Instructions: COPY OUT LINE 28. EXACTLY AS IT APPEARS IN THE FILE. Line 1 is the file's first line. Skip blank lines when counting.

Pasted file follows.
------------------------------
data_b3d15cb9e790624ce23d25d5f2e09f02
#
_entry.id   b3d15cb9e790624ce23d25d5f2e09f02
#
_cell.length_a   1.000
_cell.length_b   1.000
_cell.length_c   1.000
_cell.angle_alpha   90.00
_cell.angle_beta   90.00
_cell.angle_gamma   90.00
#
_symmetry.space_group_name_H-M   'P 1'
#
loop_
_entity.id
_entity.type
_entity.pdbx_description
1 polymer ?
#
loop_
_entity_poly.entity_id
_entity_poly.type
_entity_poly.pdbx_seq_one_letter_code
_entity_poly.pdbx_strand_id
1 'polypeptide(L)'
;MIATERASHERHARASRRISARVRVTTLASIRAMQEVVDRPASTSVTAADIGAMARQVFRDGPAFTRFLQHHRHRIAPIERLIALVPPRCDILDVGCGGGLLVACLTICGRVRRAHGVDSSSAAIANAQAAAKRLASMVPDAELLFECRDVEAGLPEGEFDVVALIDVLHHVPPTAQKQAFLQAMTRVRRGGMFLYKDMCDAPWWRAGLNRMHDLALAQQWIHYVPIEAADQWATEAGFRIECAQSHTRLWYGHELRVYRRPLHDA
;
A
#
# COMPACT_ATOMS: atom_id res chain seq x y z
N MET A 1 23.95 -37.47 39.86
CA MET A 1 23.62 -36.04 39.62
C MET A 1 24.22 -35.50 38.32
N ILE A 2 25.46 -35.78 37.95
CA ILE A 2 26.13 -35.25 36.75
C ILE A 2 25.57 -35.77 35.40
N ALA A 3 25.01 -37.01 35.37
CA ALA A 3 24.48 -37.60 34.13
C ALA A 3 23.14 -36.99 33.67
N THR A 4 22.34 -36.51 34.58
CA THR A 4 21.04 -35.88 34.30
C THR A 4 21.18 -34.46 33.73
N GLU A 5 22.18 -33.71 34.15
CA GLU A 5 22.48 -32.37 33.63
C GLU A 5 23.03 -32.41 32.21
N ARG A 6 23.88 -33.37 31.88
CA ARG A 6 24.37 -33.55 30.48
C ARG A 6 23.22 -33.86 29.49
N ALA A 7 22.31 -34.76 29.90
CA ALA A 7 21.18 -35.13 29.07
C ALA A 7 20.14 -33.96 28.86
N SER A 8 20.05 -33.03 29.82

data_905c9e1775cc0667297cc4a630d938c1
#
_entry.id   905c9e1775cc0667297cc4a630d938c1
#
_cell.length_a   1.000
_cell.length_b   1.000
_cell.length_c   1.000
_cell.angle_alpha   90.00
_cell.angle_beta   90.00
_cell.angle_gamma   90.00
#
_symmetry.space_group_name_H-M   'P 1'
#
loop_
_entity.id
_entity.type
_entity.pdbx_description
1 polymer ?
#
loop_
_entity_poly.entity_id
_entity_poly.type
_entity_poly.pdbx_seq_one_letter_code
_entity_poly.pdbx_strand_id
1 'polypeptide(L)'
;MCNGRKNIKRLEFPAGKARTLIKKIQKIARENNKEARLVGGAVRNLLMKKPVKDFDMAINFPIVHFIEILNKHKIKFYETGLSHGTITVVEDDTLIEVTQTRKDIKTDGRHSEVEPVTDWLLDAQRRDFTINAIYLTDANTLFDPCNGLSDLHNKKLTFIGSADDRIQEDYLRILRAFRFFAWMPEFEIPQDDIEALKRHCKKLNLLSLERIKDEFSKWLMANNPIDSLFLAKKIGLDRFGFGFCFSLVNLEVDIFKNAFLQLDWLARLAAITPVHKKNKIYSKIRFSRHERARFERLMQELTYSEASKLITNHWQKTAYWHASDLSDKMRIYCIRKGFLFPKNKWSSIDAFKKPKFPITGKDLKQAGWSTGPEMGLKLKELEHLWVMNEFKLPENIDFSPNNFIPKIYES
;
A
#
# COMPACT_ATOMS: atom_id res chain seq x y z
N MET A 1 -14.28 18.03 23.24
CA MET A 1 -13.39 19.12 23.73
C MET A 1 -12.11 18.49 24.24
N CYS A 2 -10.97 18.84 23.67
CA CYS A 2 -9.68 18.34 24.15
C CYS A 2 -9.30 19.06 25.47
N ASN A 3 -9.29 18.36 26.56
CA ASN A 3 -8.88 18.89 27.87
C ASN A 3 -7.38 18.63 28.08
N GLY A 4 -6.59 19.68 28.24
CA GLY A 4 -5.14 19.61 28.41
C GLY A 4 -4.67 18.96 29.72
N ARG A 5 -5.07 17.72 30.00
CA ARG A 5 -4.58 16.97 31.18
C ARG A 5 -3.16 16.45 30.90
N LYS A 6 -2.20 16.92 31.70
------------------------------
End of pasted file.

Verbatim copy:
A